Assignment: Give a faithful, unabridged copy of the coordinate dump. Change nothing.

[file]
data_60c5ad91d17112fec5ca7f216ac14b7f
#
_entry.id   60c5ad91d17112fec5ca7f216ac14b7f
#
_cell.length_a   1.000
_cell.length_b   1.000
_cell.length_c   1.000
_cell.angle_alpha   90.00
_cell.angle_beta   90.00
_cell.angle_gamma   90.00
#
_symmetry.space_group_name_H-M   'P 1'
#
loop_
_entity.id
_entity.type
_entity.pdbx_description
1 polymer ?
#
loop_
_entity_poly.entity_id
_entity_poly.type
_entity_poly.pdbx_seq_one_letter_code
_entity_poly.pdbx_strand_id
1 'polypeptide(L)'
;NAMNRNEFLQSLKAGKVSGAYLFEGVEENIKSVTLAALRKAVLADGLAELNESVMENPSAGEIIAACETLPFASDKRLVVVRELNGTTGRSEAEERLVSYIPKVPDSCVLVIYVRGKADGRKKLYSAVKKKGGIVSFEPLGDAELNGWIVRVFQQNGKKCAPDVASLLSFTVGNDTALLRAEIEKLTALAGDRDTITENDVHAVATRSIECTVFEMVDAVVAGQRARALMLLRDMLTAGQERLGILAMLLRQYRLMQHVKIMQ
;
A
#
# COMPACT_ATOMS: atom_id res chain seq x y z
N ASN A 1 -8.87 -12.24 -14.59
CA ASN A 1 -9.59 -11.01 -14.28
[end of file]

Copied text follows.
data_60c5ad91d17112fec5ca7f216ac14b7f
#
_entry.id   60c5ad91d17112fec5ca7f216ac14b7f
#
_cell.length_a   1.000
_cell.length_b   1.000
_cell.length_c   1.000
_cell.angle_alpha   90.00
_cell.angle_beta   90.00
_cell.angle_gamma   90.00
#
_symmetry.space_group_name_H-M   'P 1'
#
loop_
_entity.id
_entity.type
_entity.pdbx_description
1 polymer ?
#
loop_
_entity_poly.entity_id
_entity_poly.type
_entity_poly.pdbx_seq_one_letter_code
_entity_poly.pdbx_strand_id
1 'polypeptide(L)'
;NAMNRNEFLQSLKAGKVSGAYLFEGVEENIKSVTLAALRKAVLADGLAELNESVMENPSAGEIIAACETLPFASDKRLVVVRELNGTTGRSEAEERLVSYIPKVPDSCVLVIYVRGKADGRKKLYSAVKKKGGIVSFEPLGDAELNGWIVRVFQQNGKKCAPDVASLLSFTVGNDTALLRAEIEKLTALAGDRDTITENDVHAVATRSIECTVFEMVDAVVAGQRARALMLLRDMLTAGQERLGILAMLLRQYRLMQHVKIMQ
;
A
#
# COMPACT_ATOMS: atom_id res chain seq x y z
N ASN A 1 -8.87 -12.24 -14.59
CA ASN A 1 -9.59 -11.01 -14.28